Methodological News, Mar 2022

Features important work and developments in ABS methodologies


This issue contains three articles:

  • Upgrading the SUTSE model for nowcasting LFS unemployment estimates
  • Safe use of auxiliary data to improve household survey sample designs
  • Addressing additional non-response due to COVID-19 restrictions

Upgrading the SUTSE model for nowcasting LFS unemployment estimates

The ABS has upgraded its methodology for nowcasting the estimates of Australian unemployed persons from the ABS Labour Force Survey (LFS) using the new JobSeeker administrative dataset from the Department of Social Services (DSS).

In March 2020, JobSeeker payments replaced a range of labour market related payments. These different payments had previously been aggregated together in an ABS Seemly Unrelated Time Series Equations (SUTSE) model used to confront and quality assure survey estimates before they are released.

The upgraded SUTSE model now accounts for the two coincident events of major COVID-19-related impacts on the labour market and changes in the number of people in receipt of labour market payments, following the policy changes from March 2020 and onwards.

Because of the JobSeeker policy and data changes, and the COVID-19 impacts that also occurred around that time, the previous relationship between the ABS LFS unemployment person estimates and JobSeeker was altered. Therefore, the previous model became mis-specified since the COVID-19 pandemic. 

Our strategy was to repair the alignment and make the model more adaptive by utilising a Bayesian approach to

  • measure the different COVID-19 impacts on JobSeeker and LFS unemployed person data and adjust the corresponding data for temporal alignment within each series, and
  • adapt the uncertainty over the volatile periods at the beginning of the COVID-19 pandemic by allowing time varying variances for both series

Using recent data, our nowcast simulations suggested that the upgraded SUTSE model outperforms the previous model. It will be implemented in the near future.

For more information, please contact Dr. Xichuan (Mark) Zhang. 

Safe use of auxiliary data to improve household survey sample designs

The ABS has been using the Address Register to select samples for households since 2018.  This list-based approach contrasts with the area-based approach used prior to 2018. This change has enabled the ABS to link auxiliary data directly to the frame of household addresses for use in sample design, although this raises issues of social licence and appropriate protection for the privacy of personal information.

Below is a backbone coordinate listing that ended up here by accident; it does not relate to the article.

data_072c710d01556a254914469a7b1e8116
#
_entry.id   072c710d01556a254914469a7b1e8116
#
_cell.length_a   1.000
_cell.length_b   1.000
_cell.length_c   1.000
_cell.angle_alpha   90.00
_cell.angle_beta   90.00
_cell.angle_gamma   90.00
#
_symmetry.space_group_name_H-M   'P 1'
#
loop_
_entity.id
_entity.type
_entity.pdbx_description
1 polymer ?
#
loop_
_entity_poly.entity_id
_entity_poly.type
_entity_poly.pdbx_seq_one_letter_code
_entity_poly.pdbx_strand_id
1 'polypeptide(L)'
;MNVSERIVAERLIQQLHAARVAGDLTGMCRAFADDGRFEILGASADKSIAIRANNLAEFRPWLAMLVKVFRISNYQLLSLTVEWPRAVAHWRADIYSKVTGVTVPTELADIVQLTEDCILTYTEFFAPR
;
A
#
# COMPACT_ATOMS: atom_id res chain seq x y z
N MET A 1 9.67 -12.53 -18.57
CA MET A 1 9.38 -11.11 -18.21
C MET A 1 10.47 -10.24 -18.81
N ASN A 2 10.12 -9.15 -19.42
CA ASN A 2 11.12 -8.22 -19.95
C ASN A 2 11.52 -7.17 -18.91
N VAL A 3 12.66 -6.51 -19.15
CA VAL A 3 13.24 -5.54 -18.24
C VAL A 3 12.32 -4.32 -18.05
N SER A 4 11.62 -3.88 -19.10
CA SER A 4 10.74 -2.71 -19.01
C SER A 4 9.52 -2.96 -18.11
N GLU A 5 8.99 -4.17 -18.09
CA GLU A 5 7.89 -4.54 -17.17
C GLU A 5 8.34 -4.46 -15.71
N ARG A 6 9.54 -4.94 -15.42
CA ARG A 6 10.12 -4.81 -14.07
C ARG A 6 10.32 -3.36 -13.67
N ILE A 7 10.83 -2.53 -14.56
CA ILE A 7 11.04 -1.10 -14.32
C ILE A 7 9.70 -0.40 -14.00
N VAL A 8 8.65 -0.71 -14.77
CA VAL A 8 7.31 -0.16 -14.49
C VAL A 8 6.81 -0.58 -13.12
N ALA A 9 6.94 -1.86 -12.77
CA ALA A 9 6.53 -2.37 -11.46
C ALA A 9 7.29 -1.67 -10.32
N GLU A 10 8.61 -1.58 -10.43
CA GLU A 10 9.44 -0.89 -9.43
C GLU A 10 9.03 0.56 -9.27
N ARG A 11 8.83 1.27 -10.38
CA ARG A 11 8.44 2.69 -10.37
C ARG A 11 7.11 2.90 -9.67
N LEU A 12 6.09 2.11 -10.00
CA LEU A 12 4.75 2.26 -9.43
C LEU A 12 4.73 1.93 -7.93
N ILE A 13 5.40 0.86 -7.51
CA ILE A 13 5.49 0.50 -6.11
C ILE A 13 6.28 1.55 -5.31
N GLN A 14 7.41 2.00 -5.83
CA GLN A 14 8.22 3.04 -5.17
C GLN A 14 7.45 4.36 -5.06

In general, greater benefits can be realised when taking a greater risk with privacy, so it is important to carefully balance benefit with risk. For example, consider a survey where we wish to increase the sample take of pensioner households, i.e. households where the primary source of income is a government pension or benefit. When designing the sample, we could consider two options that use Census data for over-sampling the population of pensioner households:

  • Option A - the number of people in each meshblock (MB) that receive a government pension or benefit, based on pensions data linked at the MB level (area-level)
  • Option B - the number of people in each address that receive a government pension or benefit based on pensions data linked to the Address Register at the address-level

Clearly, the data being used in option B has a greater privacy risk than the data being used in option A. Some data items may be considered too sensitive at the address-level compared to the MB level to warrant using in the sample design or in sample selection.  Analysis by the ABS determined that, for a fixed number of households contacted, an area-level approach could increase the number of pensioner households achieved in the sample by 23% compared to the option of not using pension data at all; while using the data at address-level increased the number of pensioner households in sample by 43%.  Although the gains are stronger from using data at address-level, due to the privacy risk involved it was decided to use the area-level approach.

One approach to reduce the privacy risk while still getting the benefits of address-level auxiliary information is the use of regression models, using the predicted values from the regression models in the design instead of using the auxiliary data directly.  The extra uncertainty from using a modelled value rather than a directly matched value reduces the privacy risk.